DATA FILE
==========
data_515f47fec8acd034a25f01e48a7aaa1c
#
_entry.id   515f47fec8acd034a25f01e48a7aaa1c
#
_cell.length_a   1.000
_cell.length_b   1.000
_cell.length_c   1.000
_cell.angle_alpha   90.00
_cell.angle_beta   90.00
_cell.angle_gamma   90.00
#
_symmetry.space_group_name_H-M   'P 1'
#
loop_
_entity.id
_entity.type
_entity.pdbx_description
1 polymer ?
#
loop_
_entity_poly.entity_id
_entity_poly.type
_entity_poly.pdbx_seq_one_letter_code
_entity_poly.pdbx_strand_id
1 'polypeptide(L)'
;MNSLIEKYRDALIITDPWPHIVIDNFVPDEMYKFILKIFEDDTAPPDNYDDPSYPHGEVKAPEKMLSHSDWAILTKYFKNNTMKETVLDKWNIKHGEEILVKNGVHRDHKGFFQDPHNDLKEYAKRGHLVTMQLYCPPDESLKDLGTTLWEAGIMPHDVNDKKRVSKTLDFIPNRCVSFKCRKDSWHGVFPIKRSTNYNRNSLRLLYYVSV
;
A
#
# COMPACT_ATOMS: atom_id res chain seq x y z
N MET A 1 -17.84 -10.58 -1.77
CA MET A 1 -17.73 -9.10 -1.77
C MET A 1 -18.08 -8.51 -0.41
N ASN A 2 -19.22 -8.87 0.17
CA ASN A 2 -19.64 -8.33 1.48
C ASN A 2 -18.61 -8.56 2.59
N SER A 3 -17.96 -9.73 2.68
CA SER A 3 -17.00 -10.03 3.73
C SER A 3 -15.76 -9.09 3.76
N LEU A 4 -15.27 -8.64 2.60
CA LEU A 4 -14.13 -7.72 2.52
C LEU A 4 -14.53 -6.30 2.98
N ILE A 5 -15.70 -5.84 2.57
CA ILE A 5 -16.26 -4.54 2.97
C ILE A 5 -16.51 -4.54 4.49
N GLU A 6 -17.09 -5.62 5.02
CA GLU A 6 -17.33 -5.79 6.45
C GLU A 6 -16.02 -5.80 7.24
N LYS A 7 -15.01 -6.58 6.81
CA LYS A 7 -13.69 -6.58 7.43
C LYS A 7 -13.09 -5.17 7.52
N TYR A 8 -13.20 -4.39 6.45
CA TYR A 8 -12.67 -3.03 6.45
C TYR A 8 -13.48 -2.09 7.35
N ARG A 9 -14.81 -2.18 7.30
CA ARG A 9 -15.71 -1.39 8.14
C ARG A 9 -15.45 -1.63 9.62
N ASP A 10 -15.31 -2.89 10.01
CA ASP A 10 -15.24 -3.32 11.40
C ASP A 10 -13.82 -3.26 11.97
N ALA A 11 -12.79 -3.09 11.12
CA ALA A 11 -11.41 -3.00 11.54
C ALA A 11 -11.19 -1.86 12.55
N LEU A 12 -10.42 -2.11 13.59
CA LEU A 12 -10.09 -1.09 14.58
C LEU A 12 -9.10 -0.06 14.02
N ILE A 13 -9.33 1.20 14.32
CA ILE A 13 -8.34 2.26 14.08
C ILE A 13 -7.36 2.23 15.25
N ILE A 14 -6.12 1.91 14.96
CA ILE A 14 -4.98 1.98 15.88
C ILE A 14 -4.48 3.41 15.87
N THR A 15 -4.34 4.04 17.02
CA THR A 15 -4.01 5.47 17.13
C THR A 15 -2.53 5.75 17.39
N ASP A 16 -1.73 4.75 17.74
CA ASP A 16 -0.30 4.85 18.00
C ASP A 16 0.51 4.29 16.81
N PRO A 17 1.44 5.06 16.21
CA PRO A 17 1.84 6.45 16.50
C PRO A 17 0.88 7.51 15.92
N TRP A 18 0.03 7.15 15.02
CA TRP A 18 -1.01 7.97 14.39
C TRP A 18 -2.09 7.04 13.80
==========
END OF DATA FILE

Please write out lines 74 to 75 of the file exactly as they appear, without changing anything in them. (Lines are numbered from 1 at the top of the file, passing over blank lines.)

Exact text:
CA THR A 15 -4.01 5.47 17.13
C THR A 15 -2.53 5.75 17.39